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Wednesday, 28 November 2012
Page: 13683

Mr WILKIE (Denison) (11:50): This parliament presents an historic opportunity for poker machine reform, and it is vitally important that we seize this opportunity and that we put our support behind the government's package of reforms in the National Gambling Reform Bill 2012, the National Gambling Reform (Related Matters) Bill (No. 1) 2012 and National Gambling Reform (Related Matters) Bill (No. 2) 2012 before us now. Yes, the reforms on the table now are much less than what might have been—much less than the one-dollar maximum bets recommended by the Productivity Commission in 2010 and which I tried to secure immediately following the election, also in 2010. Yes, they are much less than the rollout of mandatory precommitment also recommended by the Productivity Commission in 2010 in which the Prime Minister agreed to personally but then walked away from in January this year. Despite all that, I believe these bills have merit and are worth supporting. They are worth supporting not because voluntary precommitment is much use, but rather because the bills make explicit in section 33 of the principal bill that the precommitment to be rolled out must be capable of disallowing unregistered play. In other words, it must be capable of mandatory precommitment at the flick of a switch—as the expression goes. This is very important, because all it would take in the future is for a federal, state or territory government of good heart to flick that switch and in doing so finally provide one of the most effective harm-minimisation measures available.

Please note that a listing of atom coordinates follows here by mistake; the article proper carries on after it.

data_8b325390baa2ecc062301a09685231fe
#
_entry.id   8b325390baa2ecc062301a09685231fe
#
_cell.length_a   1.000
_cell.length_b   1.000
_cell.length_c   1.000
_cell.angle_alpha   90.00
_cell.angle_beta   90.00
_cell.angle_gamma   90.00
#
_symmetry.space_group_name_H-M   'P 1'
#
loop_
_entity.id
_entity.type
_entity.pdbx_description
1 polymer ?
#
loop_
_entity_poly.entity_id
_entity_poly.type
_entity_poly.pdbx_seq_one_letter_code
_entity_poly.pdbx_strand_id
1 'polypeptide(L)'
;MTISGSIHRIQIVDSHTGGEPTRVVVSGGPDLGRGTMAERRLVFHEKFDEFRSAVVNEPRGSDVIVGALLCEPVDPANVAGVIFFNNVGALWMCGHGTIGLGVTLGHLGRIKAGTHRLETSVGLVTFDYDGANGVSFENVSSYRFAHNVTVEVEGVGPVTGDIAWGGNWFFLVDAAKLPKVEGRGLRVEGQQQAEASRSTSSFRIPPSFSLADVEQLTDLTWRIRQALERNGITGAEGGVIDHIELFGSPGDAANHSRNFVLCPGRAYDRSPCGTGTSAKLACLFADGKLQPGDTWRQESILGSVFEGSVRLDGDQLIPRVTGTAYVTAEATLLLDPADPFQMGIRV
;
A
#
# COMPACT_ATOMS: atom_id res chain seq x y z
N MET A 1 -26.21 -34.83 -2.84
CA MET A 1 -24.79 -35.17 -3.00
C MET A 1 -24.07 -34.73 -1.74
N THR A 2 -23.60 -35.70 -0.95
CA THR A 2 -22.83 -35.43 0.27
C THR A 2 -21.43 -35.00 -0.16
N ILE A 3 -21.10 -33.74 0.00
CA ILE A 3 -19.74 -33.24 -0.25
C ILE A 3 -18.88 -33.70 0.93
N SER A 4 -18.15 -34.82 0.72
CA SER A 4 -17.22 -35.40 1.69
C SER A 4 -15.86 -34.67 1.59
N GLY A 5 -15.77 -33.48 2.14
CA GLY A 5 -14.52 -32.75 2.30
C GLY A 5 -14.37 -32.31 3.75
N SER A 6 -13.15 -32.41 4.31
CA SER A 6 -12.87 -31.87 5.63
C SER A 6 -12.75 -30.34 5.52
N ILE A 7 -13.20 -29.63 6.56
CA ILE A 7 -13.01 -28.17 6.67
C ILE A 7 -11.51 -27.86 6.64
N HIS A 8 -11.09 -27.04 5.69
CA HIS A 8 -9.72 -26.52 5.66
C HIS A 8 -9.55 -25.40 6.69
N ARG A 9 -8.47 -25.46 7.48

These bills are also worth supporting because they will finally establish the precedent of federal intervention in poker machine regulation. That is important because all of the states and territories, with the exception of Western Australia, have shown that they simply cannot be trusted when it comes to regulating their poker machine industries, or when it comes to implementing meaningful reforms to protect gamblers from the scourge of problem gambling. It seems the rivers of fool's gold in poker machine taxation revenue are just too attractive for the states and territories, even though quality research out of Tasmania this year has shown that the cost to the community of problem gambling is as much as twice the tax collected.

I understand that the numbers are tight for these bills, in part because many of the members and parties in this place are every bit as conflicted as their state and territory colleagues. For instance, the opposition opposes the bills for political reasons, even though voluntary precommitment is in fact their policy. Any number of members throughout this place do not like these bills, and many members will indeed vote against them, because those members are effectively on the payroll of the pokies industry on account of the fat donations they have received already or have been promised. In my opinion, that is corruption—not, of course, in the criminal sense, but it is every bit as dodgy as bags full of cash changing hands in some corrupt developing country.